US Muslim groups ramp up voting drives ahead of elections

Voting station
4 min read
Washington, D.C.
30 September, 2021
American Muslims are becoming an important voting bloc, but engagement needs to be an ongoing habit, not just for general elections, say advocates.

America’s general election was less than a year ago, but with local, state and midterm elections fast approaching, and with early voting already well underway, Muslim groups are wasting no time in getting their community out to vote.

“We’re often the subject of political discourse, and we’re affected by policies, so it’s important to mobilise voters,” says Tala Dahbour, policy director at the Council on American-Islamic Relations-Ohio, which like other groups across the country has organised voting drives in recent weeks. “It affects you whether you realise it or not.”

As a growing voting bloc with substantial populations in swing states with upcoming elections in November, such as a possible special election in Ohio, a gubernatorial election in Virginia, as well as local and state elections across the country, Muslim votes are increasingly important.

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“We need to ensure that we build on and not reverse the progress we’ve had in Virginia,” says Sam Rasoul, one of the two Muslim members of the General Assembly and one of nine elected officials in Virginia, where the Muslim population has grown considerably in the past decade, part of the state’s demographic change that has come along with its political shift from red to a solidly blue.

"We’re often the subject of political discourse, and we’re affected by policies, so it’s important to mobilise voters"

“We really are the bellwether for the rest of the country,” he tells The New Arab. “We want to make sure we’re setting the tone for the rest of the country as we head into the midterms in 2022.”

Muslims in the US have long been in the unfortunate position of being adversely affected by government policies, while largely staying low-profile as part of a relatively small minority.

Over the past two decades, however, as their numbers – now estimated at around 3.5 million, according to Pew – and visibility have grown, they have become important constituents that politicians need to court for votes.

Moreover, an increasing number are running for office – and winning, showing that a community can grow its political clout through consistent organising.

The September 11, 2001 attacks on New York and Washington sparked a wave of activism among Muslim Americans, following widespread discrimination. But this did not immediately translate into substantial voter engagement, despite post-9/11 policies that directly impacted the community.

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It wasn’t until the 2020 election, after four years of Donald Trump’s explicit anti-Muslim policies and rhetoric, that the Muslim vote was truly mobilised.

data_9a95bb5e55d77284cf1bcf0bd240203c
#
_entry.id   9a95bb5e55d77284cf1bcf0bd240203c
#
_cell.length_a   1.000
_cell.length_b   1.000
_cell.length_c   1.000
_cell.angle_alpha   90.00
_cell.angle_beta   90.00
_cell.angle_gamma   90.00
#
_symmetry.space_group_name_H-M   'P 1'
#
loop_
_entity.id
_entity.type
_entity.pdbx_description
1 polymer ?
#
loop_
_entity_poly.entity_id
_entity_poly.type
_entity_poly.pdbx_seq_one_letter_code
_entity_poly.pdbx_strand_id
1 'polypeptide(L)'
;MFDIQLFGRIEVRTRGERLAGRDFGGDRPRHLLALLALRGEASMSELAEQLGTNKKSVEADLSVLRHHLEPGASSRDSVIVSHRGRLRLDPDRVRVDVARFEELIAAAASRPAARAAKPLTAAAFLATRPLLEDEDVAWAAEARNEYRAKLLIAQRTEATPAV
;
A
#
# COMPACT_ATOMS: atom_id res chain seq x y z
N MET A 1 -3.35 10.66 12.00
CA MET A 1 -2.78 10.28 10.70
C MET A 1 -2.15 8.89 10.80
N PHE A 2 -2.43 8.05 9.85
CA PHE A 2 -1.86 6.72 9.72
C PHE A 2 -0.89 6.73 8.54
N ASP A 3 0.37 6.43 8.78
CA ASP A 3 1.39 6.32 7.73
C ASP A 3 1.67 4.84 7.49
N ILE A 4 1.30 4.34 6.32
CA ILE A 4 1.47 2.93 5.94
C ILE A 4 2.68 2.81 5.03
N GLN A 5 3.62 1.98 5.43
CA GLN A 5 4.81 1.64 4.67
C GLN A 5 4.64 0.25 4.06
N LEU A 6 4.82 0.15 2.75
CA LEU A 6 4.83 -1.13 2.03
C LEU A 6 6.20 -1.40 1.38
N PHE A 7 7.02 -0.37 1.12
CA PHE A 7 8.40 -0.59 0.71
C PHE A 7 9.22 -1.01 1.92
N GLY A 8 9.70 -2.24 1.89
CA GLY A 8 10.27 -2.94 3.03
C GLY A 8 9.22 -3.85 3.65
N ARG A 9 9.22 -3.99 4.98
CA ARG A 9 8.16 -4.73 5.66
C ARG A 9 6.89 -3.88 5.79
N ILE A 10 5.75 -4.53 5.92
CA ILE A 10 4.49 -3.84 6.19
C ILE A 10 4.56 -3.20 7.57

Among the most impactful 2020 Muslim voter outreach drives was through Emgage, whose Million Muslim Votes campaign helped flip swing states like Michigan blue. Before that, prior to the 2018 congressional run of Rashida Tlaib, Muslim voter registration in some parts of the state was in the single digits, a sign of long-time voter disengagement.

Amid all of these efforts, Muslim voter turnout remains low compared with that of other communities, though it is catching up. Continuous engagement is key to developing a strong voting bloc.

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In addition to getting out the vote, policies that ease the voting process play an important role. Ahmed Mohamed, legal director for CAIR-New York, which recently held primaries for city and municipal elections, says experience has shown Muslims are often do not decide to vote until election day, making same-day voter registration an important option.

He stresses that for Muslim political engagement continue its momentum, it needs to become a part of people’s everyday lives. Mosques, like churches, are being used as centres for voter outreach, and increasingly as destinations for politicians courting votes, which can no longer be taken for granted.

"I believe the presidency of Trump, which was a clear and present danger, was a wake-up call that we must be engaged in the civic affairs of our nation"

“Being engaged is a 365-day process. It doesn’t stop because you voted or you protested. You have to be active. That’s how you maximise your voice,” Mohamed says.

Najee Ali, founder of the Muslim Democratic Club of Southern California, sees engagement as essential for preserving and advocating for civil rights.  

“I believe the presidency of Trump, which was a clear and present danger, was a wake-up call that we must be engaged in the civic affairs of our nation,” he tells The New Arab. “We realise that politics is power.”

Brooke Anderson is The New Arab's correspondent in Washington DC, covering US and international politics, business, and culture.

Follow her on Twitter: @Brookethenews